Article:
Thursday I jumped in the lake for a nice paddle and Richard went for a ride in the afternoon. We knew the weather was going to turn to rain by that night, so this was our chance to get in some outdoorsy activities. Thursday evening, we met up with Caz & Steve for dinner at the Cabaret, my old home turf, followed by an energetic and seriously impressive performance of “Million Dollar Quartet.” Don’t bother trying to get tickets because the run is sold out. And deservedly so. All of the performances, including: Elvis, Jerry Lee Lewis, and Johnny Cash, were outstanding.
Friday it rained off and on all day. I mostly cocooned inside, but did venture out for lunch and a stroll around historic Jacksonville. There, we met up with Caz & Steve, and we did some nice window shopping. That night we had the pleasure of seeing “Henry V.” Last season, we got to see both Henry IVs, parts 1 & 2, back to back, as matinee and evening performances by the same cast, and in the same intimate space in the Thomas Theatre. I don’t think I’ll ever be able to see these plays again. This was the epitome of the Ashland Shakespeare experience. I can’t say enough about Daniel José Molina’s Henry. He is simply outstanding and I put his performance (extended across all three plays) alongside some of the all time OSF highlights. And if you know the place, you know that is saying quite a lot.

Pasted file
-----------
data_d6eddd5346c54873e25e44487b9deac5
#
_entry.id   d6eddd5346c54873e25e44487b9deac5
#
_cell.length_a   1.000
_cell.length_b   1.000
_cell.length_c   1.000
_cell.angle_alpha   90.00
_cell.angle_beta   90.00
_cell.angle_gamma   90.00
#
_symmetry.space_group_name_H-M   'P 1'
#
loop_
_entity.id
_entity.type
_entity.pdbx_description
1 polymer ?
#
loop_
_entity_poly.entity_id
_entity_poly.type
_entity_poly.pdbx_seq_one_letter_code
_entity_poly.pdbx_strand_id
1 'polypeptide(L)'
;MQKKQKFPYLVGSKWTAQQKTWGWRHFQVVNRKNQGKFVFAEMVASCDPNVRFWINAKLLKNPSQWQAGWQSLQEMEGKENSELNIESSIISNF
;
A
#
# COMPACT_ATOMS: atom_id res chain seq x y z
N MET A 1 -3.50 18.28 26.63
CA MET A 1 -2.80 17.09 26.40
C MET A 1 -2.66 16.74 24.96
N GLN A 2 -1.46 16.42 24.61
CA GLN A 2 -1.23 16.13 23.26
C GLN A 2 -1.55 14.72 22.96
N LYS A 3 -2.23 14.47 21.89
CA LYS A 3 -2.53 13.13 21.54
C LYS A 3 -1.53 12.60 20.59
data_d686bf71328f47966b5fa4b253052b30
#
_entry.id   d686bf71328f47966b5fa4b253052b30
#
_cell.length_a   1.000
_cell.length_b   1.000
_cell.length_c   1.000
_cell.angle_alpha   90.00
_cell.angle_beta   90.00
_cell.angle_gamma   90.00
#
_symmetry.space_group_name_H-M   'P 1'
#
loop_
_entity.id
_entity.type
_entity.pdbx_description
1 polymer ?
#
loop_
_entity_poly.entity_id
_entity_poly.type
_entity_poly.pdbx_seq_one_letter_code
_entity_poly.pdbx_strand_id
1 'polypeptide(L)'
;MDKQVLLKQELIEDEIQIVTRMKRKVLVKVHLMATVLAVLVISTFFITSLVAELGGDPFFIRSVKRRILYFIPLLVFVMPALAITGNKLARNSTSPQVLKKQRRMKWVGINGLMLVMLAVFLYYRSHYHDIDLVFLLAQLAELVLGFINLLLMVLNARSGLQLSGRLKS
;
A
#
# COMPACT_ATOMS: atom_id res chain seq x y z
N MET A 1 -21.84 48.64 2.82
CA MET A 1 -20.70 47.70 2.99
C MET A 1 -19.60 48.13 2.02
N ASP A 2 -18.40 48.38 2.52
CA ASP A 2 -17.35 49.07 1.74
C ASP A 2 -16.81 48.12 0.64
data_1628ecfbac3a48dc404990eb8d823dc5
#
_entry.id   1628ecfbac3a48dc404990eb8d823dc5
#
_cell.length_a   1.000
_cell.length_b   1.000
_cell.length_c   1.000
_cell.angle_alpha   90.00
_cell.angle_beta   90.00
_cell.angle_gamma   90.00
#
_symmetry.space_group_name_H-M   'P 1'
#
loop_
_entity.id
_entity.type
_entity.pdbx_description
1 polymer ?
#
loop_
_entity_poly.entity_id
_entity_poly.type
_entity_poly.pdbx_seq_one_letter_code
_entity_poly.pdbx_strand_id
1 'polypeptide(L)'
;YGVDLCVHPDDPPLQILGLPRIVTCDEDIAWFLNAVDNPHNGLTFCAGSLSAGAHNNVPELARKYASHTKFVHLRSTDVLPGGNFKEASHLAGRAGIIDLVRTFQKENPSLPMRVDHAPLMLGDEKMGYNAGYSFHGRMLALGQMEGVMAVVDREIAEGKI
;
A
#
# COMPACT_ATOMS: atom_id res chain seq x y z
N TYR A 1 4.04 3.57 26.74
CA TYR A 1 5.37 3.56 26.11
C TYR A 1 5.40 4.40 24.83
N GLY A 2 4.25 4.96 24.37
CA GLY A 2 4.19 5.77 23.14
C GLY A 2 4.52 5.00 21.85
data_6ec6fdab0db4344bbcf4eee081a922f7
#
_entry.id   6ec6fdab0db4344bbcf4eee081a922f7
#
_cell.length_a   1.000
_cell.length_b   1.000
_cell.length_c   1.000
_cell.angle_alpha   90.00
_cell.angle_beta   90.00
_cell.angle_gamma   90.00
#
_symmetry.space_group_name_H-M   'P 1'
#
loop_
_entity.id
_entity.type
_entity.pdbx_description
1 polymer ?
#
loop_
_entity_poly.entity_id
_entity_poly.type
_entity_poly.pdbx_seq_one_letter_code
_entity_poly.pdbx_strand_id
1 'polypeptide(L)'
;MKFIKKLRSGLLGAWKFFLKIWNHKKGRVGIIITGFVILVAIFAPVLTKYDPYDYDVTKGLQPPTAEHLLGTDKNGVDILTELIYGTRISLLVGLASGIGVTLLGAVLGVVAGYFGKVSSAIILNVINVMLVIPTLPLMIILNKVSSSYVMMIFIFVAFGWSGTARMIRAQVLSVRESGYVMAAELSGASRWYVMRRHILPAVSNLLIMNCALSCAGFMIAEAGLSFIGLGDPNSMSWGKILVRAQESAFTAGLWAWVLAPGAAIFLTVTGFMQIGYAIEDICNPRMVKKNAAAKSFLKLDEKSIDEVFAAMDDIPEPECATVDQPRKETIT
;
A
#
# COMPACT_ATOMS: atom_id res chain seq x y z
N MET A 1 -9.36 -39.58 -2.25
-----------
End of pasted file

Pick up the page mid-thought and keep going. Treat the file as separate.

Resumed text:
Coming off the high of seeing such exhilarating theatre, we returned to Dory around 11pm to find the weather had turned quite nasty. The rain was now coming down sideways as the wind whipped off the lake and right into Dory’s starboard side. Because of the way I had positioned her (“you and your damn views”), she was getting buffeted severely by the wind. We scurried from the car, holding doors firmly, lest they get blown out of our grasp. Once inside, I kind of panicked because of how much she was rocking. There was a pause as Richard and I wrestled with whether to try to do something about this, or hope for the best and try to go to sleep. Knowing there was no way I was going to be able to sleep, team Do Something won. We went full pirate mode at this point as we headed out into the blasting rain. We had to yell to each other and hold onto things like stabilizer blocks, so they wouldn’t blow away. First, we engaged the Caravan Mover rollers before taking up all stabilizers. Then we had to get her off the Anderson Leveler before we could spin her so that her nose was pointed into the wind. Then we re-leveled and re-stabilized everything before letting the rollers back out. This whole time, we were conscious of the fact that if we screwed up any one of these steps, there was at least a small chance that she could end up in the lake. Once we were very, very sure we had done everything right, we clambered back inside, quite wet and wind blown. But guess what. The maneuver totally worked. The same brilliantly engineered aerodynamics that make towing Dory such a breeze, also serve to minimize the impact of serious weather. As long as she’s facing the right way. We slept well that night and woke to find a rainbow and a forgotten light left on. All things considered, that was the best thing we could have forgotten.
Thank you again, Ashland, for such a wonderful vacation! We’ll be back I’m sure, and next time we’ll bring a fifty foot dining room table.
Total miles (from Colusa): 253.6, 14.5 mpg, 4 hours 57 min. Site: RV 21. So awesome it made me feel awkward. There are no bad sites at this place, though the ones on the lower level offer an unobstructed view of the lake. Full hookups, including sewer, plus solar. Nice bathrooms, strong cell service for both ATT & Verizon.